Franco Origlia/Getty Images

The Popemobile isn't the only innovative piece of gear used by the Pope and his posse. Though they still look traditional, the outfits worn by the Swiss Guard now include a high-tech piece of headwear designed by the 3D-printing design team at HP, Fast Company reports.

Members of the Swiss Guard, the Vatican's private army, wore the same helmet for more than 500 years. The steel hat is branded with the crest of Pope Julius II (the "mercenary pope" and the guard's founder) and embellished with a red feathered crest for special events.

Though it made for an iconic look, the original helmet had some practical issues. After baking in the Sun for hours, the metal would heat up and burn the guard's heads. Steel also isn't the most comfortable material to be wearing on your head all day, and because it rusts so easily, it doesn't make sense to wear it in the rain.

The updated helmets from HP solve these problems while maintaining the style of the old headgear. They're made from PVC plastic, which means they're lighter and resistant to UV rays. They're also water-resistant and don't need to be polished constantly to prevent rusting.

The hats are even more affordable than their more traditional predecessors. It costs $1000 and takes 14 hours to 3D-print each PVC helmet, while it took $2000 and 100 hours to forge a single steel one.

Interested in learning about more Papal upgrades? Here are some of the stylish rides the Pope used to get around in recent decades.

[h/t Fast Company]

This Smart Ink Poster Changes According to the Weather

Typified
Typified

With detailed weather data available at a glance on smartphones or on the Weather Channel 24 hours a day, checking the forecast has never been easier. But Typified, a Melbourne, Australia-based company, believes that some people would rather hang their weather forecast on the wall than look at their phone or television. Typified is currently enjoying a successful round of funding on Kickstarter for its Weather Poster, a mountable “screen” that depicts current weather conditions.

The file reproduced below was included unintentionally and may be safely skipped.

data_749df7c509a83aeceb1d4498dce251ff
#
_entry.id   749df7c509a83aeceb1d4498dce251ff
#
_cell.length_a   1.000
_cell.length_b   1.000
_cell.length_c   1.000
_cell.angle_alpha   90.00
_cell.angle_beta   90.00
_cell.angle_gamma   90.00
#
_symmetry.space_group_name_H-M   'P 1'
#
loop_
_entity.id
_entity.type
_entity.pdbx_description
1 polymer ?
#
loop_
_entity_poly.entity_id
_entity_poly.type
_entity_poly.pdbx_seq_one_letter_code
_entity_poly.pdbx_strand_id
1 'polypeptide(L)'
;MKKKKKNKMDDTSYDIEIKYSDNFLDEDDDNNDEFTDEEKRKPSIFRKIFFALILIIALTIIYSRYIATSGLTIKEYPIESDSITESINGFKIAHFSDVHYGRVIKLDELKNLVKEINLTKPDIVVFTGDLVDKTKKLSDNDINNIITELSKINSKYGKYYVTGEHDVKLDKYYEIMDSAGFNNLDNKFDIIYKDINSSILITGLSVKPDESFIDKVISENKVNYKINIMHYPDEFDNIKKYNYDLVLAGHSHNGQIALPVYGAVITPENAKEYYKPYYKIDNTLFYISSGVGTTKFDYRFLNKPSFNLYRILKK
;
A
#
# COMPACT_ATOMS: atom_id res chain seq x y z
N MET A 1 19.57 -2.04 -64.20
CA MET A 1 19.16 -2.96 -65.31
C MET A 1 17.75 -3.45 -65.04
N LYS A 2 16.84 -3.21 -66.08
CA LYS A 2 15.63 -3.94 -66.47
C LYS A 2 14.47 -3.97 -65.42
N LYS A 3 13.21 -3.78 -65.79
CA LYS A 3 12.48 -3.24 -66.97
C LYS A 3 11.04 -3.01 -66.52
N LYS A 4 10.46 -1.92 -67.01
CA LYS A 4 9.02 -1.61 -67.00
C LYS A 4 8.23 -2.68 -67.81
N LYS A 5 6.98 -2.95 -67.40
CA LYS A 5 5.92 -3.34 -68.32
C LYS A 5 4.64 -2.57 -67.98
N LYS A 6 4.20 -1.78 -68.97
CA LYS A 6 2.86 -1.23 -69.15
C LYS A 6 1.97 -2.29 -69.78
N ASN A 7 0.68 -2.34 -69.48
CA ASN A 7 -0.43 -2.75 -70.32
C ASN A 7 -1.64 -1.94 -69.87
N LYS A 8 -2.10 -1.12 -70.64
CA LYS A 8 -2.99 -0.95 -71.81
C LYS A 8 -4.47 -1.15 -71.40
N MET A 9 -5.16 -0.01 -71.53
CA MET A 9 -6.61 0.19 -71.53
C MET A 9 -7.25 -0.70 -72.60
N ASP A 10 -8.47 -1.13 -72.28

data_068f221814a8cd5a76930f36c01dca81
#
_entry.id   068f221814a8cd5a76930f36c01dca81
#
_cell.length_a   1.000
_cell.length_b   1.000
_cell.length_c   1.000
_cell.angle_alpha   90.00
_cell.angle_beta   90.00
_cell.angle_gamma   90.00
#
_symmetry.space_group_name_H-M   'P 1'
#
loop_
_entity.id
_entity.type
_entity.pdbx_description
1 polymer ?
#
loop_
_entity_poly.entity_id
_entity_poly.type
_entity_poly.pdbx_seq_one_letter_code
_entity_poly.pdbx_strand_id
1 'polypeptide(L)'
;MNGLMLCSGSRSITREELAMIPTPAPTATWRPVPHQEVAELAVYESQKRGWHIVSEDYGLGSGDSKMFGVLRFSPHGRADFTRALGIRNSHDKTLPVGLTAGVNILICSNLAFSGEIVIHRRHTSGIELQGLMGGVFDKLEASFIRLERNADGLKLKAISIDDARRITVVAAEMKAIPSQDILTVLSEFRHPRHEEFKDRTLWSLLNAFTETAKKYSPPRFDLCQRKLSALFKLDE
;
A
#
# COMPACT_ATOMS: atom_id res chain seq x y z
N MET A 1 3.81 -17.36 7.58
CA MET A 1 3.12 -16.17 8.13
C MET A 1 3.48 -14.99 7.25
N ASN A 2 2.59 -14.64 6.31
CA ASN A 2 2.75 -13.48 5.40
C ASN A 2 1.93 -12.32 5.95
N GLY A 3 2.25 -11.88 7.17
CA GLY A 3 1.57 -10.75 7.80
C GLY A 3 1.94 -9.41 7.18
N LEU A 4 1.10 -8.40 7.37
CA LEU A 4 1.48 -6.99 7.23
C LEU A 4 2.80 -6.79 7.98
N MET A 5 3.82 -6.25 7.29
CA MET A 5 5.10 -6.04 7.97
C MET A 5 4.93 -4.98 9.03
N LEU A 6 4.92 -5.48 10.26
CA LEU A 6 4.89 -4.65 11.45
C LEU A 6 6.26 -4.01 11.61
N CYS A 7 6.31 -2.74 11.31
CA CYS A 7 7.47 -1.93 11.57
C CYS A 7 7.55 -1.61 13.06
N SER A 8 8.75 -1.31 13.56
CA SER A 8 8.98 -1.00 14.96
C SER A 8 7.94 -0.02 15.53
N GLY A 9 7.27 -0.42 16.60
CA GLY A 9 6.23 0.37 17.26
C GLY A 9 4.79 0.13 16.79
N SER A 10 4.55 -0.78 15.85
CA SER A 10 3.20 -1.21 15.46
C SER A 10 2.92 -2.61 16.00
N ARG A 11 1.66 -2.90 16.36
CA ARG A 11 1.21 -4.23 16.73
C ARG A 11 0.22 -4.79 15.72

Look closely, though, and you’ll see it’s not really a screen at all. Instead, Typified is using paper and digital ink to create a dynamic display that can react to the changing weather with a Wi-Fi connection.

The silk-screen printed poster has a simple layout, with three weather icons—rain and snow, cloudy, or sunny—that correspond to four-hour intervals throughout the day. Using input from a tiny built-in computer, the ink in the icons changes color from blue to white to indicate current conditions and the forecast.

Typified is betting that people aren’t looking for another high-tech display for their home or office—the poster, which emits no light at all, is unobtrusive, and lightweight enough (3.4 pounds) to be hung on a wall with adhesive strips.

Buy one for yourself on Kickstarter, where a pledge of $135 earns supporters one Weather Poster and two years of free weather forecasts (subsequently $7.50 per year). The campaign runs through March 4, and the poster is set to be shipped to backers in July 2019.